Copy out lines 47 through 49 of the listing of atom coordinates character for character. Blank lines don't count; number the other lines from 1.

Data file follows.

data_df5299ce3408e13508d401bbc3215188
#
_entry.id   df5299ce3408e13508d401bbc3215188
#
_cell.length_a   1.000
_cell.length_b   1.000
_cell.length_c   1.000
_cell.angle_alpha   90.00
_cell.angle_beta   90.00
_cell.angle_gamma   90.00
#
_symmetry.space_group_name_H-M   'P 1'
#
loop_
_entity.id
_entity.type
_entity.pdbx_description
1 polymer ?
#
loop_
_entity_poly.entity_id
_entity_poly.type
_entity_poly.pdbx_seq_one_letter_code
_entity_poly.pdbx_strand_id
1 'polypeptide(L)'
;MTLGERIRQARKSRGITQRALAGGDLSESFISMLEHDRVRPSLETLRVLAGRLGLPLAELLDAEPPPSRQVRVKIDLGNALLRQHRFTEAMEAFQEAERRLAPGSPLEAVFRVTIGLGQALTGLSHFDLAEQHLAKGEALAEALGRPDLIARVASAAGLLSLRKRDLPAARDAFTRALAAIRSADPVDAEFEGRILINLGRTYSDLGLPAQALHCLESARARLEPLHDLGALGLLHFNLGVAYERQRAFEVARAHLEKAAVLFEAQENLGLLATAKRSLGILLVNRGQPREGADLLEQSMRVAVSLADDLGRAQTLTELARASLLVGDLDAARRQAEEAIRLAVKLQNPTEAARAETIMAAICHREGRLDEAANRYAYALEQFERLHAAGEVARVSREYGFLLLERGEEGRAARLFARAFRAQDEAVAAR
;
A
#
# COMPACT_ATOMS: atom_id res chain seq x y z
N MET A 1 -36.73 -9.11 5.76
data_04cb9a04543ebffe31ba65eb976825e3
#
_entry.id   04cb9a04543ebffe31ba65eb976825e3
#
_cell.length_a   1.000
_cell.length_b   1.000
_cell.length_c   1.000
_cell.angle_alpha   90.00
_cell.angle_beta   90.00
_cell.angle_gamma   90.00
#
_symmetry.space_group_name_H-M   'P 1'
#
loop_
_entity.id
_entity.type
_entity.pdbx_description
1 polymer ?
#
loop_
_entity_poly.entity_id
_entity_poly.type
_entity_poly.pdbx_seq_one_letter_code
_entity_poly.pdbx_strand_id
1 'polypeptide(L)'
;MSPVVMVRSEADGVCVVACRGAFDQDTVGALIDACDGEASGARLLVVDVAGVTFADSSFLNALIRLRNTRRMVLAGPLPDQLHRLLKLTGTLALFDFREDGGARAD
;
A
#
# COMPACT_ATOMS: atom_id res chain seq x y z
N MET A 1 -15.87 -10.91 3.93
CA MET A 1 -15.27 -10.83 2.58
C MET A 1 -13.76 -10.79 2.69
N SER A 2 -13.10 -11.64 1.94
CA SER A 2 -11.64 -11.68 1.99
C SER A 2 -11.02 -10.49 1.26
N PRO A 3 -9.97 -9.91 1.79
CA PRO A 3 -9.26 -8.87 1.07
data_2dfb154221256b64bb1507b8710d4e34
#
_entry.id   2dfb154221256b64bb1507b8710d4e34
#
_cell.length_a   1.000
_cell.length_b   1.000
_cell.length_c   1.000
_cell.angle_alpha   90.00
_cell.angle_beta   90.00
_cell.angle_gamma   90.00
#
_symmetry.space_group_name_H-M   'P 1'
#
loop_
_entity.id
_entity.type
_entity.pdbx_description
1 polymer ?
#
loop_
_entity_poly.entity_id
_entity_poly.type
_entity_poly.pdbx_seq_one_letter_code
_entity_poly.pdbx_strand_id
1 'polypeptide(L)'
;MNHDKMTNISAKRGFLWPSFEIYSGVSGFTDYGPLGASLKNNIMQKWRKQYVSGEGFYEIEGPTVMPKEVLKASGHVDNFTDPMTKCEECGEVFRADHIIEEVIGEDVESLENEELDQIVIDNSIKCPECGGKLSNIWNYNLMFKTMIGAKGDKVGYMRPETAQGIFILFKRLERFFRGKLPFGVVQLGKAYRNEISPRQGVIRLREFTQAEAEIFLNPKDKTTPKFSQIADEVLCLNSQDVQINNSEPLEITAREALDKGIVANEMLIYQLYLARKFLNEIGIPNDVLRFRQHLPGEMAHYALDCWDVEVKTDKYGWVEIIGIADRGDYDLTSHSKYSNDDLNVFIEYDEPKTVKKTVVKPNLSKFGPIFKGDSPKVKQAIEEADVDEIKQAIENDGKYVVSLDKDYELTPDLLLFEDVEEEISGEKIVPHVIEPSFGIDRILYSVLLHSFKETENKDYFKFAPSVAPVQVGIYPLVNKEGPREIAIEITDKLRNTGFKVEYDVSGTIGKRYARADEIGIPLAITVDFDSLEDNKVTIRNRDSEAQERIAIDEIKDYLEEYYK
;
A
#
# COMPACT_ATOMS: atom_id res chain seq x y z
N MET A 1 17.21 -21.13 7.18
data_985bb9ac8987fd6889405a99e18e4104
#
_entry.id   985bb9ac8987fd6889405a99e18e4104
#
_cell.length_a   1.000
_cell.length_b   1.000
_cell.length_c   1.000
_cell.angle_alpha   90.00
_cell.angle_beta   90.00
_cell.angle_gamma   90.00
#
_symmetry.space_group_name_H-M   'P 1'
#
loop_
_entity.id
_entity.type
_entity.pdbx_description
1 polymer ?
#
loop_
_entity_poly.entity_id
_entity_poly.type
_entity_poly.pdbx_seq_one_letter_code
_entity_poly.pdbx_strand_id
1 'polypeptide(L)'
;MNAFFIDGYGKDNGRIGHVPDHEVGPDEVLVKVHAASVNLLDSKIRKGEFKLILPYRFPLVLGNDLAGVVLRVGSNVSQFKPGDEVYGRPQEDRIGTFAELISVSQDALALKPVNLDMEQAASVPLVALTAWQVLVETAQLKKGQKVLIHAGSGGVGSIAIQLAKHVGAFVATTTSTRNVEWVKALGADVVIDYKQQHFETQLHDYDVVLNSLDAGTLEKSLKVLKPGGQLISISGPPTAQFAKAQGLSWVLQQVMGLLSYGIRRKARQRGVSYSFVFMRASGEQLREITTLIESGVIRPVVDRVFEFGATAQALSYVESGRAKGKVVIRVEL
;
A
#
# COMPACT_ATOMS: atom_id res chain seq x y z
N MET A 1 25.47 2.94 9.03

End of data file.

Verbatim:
_entity.type
_entity.pdbx_description
1 polymer ?